The Role of DNA in Birth Family Searches

>> Thursday, February 23, 2012

Many adoptees who had exhausted other avenues for finding birth families, have been turning to DNA testing. The science is still new but can give important clues as to one's heritage. In additional to identifying people who are different degrees of "cousin" matches, it also can give the adoptee information on ethic heritage as well.

The two largest DNA companies for this purpose are FTDNA and 23andme. For this, it is beneficial to have a company that has a lot of tests recorded so that your DNA can be matched with as many others as possible. Recent tools have been developed that let you use the information from one of these services in the other. Since each service checks on on different markers, the results will be different and a comparison the two sets of results can be beneficial.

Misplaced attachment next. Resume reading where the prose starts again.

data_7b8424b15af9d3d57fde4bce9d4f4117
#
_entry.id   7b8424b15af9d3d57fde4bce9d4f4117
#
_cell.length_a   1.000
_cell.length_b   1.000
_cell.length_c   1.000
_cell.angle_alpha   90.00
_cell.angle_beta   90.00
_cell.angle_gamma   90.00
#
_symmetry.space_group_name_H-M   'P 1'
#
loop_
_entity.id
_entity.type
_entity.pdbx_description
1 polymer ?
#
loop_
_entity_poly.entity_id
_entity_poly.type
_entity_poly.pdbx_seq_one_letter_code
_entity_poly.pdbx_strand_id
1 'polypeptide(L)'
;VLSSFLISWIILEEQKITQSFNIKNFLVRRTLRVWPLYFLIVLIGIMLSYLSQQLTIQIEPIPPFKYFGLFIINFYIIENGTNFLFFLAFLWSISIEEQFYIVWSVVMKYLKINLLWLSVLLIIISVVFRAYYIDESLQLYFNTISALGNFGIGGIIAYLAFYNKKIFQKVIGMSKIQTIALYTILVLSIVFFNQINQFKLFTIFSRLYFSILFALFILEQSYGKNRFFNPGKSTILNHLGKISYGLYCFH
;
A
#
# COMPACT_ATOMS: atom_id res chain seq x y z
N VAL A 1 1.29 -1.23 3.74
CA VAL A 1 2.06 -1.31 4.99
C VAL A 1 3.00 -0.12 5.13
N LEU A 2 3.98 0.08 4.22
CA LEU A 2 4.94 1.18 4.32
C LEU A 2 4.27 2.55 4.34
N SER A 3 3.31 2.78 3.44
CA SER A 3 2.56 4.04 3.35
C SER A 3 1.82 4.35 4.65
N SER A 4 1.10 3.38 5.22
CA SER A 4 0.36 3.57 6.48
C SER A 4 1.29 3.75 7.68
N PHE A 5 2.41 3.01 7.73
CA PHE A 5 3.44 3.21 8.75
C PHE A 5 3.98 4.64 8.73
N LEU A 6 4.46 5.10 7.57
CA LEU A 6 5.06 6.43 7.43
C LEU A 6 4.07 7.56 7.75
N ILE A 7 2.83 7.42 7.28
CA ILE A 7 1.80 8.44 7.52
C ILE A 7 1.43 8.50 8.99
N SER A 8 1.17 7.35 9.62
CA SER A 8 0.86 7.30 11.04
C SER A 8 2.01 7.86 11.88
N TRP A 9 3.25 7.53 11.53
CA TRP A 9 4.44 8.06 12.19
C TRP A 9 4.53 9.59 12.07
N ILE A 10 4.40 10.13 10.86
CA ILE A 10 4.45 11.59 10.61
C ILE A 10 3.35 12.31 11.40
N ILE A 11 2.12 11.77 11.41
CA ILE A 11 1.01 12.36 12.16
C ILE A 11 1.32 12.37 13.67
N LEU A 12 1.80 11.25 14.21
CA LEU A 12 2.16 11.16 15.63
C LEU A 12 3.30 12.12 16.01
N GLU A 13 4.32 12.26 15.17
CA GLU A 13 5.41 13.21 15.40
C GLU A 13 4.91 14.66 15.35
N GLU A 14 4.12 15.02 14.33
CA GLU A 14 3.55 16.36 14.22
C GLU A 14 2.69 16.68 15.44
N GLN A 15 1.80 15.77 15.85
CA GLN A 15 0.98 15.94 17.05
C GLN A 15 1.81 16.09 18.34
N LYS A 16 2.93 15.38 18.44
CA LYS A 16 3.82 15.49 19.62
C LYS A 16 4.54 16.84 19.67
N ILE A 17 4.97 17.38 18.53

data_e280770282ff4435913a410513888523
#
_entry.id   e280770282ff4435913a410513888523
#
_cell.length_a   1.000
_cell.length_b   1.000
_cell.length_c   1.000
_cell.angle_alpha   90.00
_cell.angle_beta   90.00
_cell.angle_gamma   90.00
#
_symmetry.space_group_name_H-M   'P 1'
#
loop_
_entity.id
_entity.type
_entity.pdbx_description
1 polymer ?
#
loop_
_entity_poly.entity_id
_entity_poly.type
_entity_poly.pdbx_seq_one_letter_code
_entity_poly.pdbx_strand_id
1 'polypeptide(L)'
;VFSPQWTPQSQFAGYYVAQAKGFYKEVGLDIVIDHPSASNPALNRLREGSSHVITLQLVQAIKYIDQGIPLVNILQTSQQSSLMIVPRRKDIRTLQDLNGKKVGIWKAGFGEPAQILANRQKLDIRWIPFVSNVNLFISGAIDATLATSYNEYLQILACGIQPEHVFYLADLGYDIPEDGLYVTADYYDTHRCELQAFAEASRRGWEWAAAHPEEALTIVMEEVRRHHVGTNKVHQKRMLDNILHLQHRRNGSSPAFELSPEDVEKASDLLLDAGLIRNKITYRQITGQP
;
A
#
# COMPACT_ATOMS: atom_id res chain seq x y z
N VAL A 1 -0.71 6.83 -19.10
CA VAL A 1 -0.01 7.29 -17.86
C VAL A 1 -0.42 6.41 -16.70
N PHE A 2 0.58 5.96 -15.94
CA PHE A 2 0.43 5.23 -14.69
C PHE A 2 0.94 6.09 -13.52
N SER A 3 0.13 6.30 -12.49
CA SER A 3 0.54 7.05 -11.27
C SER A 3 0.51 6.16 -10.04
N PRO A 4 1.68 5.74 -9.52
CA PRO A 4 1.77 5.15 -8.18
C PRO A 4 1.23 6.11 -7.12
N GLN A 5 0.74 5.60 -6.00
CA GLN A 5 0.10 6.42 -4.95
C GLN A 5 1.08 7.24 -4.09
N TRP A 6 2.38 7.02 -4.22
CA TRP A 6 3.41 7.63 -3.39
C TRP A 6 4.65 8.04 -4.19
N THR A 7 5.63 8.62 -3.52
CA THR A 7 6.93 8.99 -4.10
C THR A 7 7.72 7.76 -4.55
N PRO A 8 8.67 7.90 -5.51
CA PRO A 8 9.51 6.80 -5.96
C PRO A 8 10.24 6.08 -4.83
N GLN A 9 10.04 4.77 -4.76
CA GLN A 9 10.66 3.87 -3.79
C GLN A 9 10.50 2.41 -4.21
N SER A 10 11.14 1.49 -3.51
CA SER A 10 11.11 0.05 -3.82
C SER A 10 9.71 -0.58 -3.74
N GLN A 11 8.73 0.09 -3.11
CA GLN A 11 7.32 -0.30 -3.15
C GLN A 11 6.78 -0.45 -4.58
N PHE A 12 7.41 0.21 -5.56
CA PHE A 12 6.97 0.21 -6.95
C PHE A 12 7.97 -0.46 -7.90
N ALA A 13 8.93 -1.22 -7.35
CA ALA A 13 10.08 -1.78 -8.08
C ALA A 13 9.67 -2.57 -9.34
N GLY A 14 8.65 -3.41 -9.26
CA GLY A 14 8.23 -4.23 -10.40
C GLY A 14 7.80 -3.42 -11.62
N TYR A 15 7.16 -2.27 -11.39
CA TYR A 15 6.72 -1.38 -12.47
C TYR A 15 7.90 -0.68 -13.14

After testing and getting results joining a forum, such as the yahoo group AdoptionDNA can be helpful as advice is freely shared among members of the group.

As more testing is done, your results are updated so over time you get more and more information. Either of these services can advise you as to what tests you should get.

You will expect to see results come back with indications of 2nd, 3rd, 4th cousins, etc. Also important is the length. Regarding FTDNA results, both the TOTAL amount of shared DNA and the LONGEST BLOCK are important, but it is the longest block that is more indicative of a more recent connection.  For example, a person could have lots of little pieces of shared DNA, depending on how DNA combines over many years-many generations, but not any large shared block, so the most recent common shared ancestor may not be as recent. A larger shared block of DNA means a more recent shared common ancestor.  Usually a longest shared block of over 10-12.cM is considered most significant for considering a closer common connection. 

There are a number of online tutorials to help you understand how this works and the folks on the forum will also help guide you through this. 

Exploring these relationships is a lot of work, but when you have no more information, it is another avenue to explore.


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